Pacific island leaders will renew calls for meaningful action on climate change at a regional summit opening in Palau on Tuesday, amid fears rising seas will swamp their low-lying nations.
Many of the 15 nations represented at the Pacific Islands Forum (PIF) lie barely a metre (three feet) above sea level, and regard themselves as the frontline of climate change, an issue they say threatens their very existence.
While emissions controls and carbon footprints can seem like abstract concepts in the climate debate, Palau President Tommy Remengesau said Pacific island nations were already facing the reality of global warming.
"Climate change is causing the seas to rise at unprecedented rates, increasing the intensity of storms and threatening to wipe entire states off the map," he told the United Nations earlier this year.
This week's meeting seeks to maintain momentum from the 2013 summit in the Marshall Islands, where Forum nations signed the Majuro Declaration, committing them to ambitious targets for cutting greenhouse gas emissions and adopting renewable energy.
While such a move is largely symbolic, Pacific leaders said they wanted to set a "moral example" to major emitters.
They have followed up with a diplomatic push to reinvigorate the stalled climate debate, emphasising the need for immediate action at numerous international forums.
Major emitters such as the United States, China and India will attend the Palau meeting as observers.
Marshall Islands President Christopher Loeak said it was an opportunity to drive the message home once again ahead of a special UN summit on climate change in New York on September 23.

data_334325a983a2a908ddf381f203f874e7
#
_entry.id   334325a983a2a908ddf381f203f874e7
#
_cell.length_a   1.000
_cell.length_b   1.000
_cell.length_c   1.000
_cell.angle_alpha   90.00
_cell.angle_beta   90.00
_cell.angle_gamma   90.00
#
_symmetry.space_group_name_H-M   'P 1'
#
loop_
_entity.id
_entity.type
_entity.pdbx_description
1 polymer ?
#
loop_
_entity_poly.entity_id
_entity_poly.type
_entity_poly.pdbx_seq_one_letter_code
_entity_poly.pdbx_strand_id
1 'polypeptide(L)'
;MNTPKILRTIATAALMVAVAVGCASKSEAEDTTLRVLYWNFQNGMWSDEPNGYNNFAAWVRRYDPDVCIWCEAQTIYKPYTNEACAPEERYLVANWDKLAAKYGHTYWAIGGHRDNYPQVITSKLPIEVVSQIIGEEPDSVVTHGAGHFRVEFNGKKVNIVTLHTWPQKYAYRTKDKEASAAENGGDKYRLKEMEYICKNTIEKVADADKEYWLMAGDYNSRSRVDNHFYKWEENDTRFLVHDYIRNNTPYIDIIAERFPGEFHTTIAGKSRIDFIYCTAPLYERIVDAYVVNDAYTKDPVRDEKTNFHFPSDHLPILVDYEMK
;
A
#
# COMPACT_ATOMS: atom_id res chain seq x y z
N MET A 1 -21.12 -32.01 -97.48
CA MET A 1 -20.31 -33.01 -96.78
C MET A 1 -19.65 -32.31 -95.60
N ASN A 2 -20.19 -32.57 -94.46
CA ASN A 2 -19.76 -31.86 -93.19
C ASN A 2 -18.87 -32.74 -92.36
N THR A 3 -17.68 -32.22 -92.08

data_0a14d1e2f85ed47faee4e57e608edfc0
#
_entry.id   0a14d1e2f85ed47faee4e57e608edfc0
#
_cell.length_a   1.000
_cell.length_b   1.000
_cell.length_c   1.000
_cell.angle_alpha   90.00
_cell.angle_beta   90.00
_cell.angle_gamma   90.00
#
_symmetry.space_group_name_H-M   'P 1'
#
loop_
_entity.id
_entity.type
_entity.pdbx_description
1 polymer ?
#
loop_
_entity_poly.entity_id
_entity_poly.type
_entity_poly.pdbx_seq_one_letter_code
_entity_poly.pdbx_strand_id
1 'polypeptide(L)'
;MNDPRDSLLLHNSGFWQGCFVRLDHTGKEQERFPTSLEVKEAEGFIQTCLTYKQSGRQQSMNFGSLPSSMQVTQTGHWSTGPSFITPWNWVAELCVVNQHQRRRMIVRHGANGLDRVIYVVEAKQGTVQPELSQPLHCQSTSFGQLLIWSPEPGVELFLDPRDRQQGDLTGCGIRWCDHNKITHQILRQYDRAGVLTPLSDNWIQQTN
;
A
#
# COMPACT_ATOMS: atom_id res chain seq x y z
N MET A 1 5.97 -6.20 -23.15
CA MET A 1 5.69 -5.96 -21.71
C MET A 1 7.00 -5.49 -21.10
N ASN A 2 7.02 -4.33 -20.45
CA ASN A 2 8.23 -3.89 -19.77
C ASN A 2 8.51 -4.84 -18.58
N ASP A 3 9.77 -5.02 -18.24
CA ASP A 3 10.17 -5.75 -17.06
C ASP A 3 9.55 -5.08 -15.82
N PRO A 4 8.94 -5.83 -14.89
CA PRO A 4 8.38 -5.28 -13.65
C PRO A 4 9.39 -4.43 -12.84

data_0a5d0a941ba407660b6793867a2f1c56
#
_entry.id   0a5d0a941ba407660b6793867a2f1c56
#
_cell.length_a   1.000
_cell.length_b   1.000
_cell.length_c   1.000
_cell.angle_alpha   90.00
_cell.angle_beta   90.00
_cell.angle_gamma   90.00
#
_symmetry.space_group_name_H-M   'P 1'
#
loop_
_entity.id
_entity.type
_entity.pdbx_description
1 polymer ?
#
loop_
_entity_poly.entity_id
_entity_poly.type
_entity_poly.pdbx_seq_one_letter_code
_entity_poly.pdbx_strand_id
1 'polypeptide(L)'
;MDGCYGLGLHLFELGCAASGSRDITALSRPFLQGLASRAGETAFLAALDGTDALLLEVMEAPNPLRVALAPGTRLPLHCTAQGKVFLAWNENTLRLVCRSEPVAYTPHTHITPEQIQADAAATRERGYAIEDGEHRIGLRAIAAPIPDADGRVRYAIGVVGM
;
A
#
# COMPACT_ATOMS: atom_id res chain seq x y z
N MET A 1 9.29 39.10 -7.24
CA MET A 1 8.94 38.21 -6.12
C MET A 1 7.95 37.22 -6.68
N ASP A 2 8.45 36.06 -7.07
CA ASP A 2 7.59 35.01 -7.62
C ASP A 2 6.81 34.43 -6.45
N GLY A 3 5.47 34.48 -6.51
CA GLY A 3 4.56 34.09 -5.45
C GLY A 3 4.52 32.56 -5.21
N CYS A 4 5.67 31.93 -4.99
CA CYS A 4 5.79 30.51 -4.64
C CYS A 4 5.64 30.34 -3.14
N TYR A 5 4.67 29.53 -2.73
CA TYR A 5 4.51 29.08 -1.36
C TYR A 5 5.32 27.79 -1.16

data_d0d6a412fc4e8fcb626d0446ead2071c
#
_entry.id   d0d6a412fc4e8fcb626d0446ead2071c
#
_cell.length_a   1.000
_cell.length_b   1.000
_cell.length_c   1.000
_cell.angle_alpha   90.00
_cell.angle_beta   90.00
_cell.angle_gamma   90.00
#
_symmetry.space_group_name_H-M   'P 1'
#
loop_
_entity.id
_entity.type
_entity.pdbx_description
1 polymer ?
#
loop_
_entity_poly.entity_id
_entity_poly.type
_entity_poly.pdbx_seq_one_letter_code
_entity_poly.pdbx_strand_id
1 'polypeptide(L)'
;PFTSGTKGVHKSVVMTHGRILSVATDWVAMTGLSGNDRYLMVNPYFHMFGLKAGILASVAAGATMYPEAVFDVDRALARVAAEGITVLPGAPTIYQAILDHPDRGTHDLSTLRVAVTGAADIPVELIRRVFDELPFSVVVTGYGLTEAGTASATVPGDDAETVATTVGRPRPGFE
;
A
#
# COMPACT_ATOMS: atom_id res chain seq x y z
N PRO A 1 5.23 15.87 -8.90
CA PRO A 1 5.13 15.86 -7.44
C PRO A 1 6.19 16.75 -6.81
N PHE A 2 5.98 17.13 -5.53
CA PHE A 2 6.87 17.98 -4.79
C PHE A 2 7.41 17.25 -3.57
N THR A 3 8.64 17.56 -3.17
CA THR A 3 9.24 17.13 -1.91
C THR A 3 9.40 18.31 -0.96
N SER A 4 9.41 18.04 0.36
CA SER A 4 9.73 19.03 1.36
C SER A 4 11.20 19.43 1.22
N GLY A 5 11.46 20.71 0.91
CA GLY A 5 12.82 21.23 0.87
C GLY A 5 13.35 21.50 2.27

"Are we willing to let another decade slip away, standing idly by as the world's most vulnerable countries and people, including my own, fight a losing battle against the king tides and typhoons of a warmer world?" he said.
"Or will we instead stand together and say we are ready to embrace a carbon-free future, and to do it today?"
While climate change is the central theme of the four-day summit, a raft of other issues will be discussed including sustainable development, managing the $4.0 billion a year tuna industry and protecting marine life in the vast ocean territories belonging to PIF members.
The fate of Fiji, which was expelled from the PIF in 2009 after its military regime reneged on a pledge to hold elections, is also likely to be discussed, although readmission is unlikely before elections scheduled for September.
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